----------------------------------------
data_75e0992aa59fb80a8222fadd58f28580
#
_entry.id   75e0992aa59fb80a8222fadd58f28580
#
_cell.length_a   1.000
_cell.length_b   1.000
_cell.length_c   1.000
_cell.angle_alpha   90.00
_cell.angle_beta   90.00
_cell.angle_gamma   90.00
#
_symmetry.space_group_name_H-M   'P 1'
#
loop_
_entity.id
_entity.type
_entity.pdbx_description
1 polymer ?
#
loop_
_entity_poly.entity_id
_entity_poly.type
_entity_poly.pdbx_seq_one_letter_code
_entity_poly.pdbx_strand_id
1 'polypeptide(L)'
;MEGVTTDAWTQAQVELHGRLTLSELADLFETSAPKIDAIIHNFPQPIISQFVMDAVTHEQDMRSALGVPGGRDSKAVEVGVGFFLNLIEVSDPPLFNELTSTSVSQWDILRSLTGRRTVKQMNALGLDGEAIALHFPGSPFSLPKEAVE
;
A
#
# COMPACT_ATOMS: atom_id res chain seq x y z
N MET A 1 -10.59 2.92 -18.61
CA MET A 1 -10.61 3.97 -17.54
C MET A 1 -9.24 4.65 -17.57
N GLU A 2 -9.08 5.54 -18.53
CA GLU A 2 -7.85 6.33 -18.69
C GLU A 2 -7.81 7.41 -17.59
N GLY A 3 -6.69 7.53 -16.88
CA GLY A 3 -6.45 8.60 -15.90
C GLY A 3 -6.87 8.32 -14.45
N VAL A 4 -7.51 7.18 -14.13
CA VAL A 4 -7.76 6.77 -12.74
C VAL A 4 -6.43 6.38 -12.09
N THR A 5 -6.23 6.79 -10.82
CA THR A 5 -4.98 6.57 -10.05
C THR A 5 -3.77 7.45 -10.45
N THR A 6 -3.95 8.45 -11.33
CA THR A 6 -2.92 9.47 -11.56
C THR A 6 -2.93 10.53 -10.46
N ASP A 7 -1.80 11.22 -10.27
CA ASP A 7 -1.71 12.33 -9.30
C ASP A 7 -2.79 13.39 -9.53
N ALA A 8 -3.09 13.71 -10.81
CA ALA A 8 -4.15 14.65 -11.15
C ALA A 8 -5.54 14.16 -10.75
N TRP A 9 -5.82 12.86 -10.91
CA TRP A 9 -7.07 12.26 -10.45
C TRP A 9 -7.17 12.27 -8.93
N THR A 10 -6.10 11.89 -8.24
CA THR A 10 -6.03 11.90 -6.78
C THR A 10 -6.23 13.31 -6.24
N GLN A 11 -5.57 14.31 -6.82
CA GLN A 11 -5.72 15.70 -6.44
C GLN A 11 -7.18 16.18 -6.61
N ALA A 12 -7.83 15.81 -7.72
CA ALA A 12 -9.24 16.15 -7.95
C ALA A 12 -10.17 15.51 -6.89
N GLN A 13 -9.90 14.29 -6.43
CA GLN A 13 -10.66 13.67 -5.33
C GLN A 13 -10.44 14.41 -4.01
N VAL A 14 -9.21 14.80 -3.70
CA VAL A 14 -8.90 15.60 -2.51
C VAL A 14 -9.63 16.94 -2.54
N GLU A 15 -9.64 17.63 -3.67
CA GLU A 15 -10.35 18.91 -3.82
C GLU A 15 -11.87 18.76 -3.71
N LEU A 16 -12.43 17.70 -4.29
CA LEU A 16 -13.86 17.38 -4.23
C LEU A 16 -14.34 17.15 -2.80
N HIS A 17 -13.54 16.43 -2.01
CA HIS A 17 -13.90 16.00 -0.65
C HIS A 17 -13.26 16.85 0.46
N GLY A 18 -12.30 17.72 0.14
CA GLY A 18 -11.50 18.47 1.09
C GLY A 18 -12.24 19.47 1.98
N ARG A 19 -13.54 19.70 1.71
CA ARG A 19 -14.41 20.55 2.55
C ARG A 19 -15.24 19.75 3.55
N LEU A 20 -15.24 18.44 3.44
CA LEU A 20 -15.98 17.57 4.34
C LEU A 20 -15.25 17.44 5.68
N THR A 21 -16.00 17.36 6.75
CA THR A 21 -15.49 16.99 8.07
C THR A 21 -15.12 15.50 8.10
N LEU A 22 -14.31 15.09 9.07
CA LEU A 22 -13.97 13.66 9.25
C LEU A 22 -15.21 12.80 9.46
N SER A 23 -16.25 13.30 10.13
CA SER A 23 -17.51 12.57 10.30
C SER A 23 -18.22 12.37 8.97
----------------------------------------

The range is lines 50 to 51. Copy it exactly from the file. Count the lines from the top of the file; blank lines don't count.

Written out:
CA ASP A 7 -1.71 12.33 -9.30
C ASP A 7 -2.79 13.39 -9.53